UK Should Defy Demands for Irish Brexit Border, Lawmaker Says

  • Pro-Brexit Tory Rees-Mogg says no need for border in Ireland
  • Question of Northern Irish border has dogged Brexit talks

U.K. Conservative lawmaker Jacob Rees-Mogg said Britain should refuse to set up border posts between Northern Ireland and the Republic of Ireland after Brexit, and urged the Irish government to do the same.

Jacob Rees-Mogg

Photographer: Dan Kitwood/Getty Images

The question of what happens with Britain’s only land border after it leaves the European Union has been the subject of heated debate. The region was the focus of terrorism for decades, and there are concerns that putting border posts back up could reignite violence. Prime Minister Theresa May says she wants “no return to the borders of the past.”

Rees-Mogg’s solution, offered on the fringes of the governing Conservative Party’s conference in Manchester on Sunday, was simple: Do nothing.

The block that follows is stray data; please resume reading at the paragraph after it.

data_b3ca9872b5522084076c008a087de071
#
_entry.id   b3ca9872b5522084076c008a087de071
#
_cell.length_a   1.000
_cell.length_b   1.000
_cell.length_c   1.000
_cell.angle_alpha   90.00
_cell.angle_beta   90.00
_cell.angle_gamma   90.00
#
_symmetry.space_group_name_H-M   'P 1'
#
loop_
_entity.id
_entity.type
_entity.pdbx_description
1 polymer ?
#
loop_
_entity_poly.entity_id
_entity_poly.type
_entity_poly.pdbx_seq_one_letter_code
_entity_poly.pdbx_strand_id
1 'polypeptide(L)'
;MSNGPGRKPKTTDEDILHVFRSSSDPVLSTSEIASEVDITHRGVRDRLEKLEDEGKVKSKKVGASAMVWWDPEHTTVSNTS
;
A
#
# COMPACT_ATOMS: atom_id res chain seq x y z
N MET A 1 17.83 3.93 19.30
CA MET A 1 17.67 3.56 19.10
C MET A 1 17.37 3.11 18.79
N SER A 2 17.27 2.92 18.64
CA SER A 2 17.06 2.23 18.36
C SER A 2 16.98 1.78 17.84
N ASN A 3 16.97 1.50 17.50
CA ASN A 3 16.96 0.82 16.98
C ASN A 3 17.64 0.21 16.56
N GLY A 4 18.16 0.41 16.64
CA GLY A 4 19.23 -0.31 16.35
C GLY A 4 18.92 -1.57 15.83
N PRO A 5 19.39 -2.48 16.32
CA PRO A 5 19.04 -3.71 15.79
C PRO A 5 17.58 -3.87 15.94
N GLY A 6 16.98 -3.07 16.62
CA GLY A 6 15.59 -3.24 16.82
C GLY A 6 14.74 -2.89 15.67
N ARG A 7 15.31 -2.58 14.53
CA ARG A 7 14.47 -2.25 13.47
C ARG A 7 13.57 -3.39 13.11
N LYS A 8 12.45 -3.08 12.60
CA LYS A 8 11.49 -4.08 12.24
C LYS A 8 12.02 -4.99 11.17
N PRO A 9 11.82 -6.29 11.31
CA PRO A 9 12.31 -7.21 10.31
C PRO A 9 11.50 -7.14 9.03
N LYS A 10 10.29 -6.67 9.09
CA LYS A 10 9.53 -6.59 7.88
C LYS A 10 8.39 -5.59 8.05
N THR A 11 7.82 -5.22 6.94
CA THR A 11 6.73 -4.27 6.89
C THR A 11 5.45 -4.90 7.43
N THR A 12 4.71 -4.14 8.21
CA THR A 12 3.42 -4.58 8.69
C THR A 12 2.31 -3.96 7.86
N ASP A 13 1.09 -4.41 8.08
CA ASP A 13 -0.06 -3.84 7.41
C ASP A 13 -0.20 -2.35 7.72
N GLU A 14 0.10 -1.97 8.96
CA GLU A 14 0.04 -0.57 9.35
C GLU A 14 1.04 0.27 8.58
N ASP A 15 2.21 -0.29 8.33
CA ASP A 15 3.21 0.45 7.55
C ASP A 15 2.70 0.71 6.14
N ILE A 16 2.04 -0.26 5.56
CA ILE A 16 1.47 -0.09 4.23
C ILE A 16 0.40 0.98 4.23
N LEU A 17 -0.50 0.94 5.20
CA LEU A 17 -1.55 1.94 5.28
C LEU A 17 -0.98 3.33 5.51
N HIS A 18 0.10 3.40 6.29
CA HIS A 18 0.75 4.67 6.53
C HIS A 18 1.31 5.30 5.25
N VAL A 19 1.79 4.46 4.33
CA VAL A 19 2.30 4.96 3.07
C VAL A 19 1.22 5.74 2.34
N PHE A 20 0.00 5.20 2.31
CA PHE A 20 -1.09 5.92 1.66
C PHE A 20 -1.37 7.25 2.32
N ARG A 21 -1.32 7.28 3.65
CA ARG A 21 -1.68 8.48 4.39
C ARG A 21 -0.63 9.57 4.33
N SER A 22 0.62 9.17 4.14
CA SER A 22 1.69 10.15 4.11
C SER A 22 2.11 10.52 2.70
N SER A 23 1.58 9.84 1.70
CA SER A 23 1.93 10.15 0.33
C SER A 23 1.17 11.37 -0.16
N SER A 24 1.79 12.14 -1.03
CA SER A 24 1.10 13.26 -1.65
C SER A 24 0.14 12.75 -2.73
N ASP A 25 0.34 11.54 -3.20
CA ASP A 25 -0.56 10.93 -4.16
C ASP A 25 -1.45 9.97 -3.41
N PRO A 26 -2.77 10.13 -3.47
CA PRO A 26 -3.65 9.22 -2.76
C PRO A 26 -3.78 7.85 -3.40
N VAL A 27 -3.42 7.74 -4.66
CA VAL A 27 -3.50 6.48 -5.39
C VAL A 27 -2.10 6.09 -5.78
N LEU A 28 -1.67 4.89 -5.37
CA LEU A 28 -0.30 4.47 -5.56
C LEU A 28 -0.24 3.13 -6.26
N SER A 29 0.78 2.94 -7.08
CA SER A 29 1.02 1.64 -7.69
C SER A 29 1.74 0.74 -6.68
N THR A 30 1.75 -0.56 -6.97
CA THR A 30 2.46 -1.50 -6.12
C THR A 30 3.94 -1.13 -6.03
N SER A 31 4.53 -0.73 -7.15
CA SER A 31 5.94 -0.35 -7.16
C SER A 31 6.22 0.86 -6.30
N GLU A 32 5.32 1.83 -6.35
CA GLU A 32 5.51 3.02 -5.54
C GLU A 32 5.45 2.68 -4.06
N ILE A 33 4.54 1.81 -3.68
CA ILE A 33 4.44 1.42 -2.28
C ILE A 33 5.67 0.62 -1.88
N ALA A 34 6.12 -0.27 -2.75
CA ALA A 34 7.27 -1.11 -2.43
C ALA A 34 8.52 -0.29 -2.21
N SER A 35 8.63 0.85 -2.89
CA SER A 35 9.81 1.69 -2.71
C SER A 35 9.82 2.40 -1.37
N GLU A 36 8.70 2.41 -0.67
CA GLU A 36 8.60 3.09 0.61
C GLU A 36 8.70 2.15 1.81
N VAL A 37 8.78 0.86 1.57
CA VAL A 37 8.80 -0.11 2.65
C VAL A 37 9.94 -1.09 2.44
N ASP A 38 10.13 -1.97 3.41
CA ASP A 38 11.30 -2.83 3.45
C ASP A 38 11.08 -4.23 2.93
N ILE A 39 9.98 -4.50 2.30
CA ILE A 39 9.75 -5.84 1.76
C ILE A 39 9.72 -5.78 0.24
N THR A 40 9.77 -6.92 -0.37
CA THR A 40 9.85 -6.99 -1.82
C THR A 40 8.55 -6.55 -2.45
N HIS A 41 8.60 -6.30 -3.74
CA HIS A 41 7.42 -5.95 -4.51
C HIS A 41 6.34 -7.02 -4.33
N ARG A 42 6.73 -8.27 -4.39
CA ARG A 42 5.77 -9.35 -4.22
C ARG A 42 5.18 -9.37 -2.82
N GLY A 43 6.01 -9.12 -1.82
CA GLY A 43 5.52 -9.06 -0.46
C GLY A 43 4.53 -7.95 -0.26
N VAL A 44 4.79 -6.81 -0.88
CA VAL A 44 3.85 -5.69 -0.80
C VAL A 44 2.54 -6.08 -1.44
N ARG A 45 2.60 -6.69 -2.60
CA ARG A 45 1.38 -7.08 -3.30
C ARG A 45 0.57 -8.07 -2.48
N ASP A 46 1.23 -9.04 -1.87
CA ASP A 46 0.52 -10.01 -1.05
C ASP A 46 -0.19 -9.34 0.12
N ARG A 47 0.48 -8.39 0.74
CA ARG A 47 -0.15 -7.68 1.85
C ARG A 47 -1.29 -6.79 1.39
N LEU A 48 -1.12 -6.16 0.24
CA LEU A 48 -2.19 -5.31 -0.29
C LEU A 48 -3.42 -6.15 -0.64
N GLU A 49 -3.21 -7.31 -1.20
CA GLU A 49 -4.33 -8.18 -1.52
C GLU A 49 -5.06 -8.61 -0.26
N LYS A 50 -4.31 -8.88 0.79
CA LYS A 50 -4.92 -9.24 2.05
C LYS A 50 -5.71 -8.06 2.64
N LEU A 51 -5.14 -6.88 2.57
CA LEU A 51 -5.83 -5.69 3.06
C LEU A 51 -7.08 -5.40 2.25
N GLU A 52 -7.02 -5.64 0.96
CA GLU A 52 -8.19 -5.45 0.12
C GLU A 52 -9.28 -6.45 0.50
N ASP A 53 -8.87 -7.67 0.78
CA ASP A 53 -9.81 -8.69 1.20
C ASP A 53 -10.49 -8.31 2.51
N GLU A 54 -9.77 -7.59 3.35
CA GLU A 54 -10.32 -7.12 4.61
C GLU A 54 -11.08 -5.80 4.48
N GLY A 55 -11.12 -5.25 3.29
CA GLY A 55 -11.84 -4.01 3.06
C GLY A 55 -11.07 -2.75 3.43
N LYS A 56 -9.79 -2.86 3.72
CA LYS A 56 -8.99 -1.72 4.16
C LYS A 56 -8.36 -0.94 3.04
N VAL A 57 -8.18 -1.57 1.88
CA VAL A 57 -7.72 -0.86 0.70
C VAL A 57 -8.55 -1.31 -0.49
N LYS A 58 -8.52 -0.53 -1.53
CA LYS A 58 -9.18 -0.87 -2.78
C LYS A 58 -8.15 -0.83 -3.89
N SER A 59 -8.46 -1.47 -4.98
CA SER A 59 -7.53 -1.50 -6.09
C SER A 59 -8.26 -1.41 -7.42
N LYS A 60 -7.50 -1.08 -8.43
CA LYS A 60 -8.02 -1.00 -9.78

“We won’t have to,” he told a ConservativeHome event. “I don’t care if a few hundredweight of beef is smuggled across the Irish border. It will make no odds to the British economy. We have no obligation to put any border up. Full stop. Challenge the EU to do it. I just don’t believe that they will, and I don’t believe that the Irish will agree to them doing it.”

Rees-Mogg is popular with Tory party members and topped a recent poll of possible successors to May. The self-consciously old-fashioned lawmaker, who speaks Latin and has a large social-media following, represents the most enthusiastic supporters of Brexit, who are pressing May to avoid compromises during the split.

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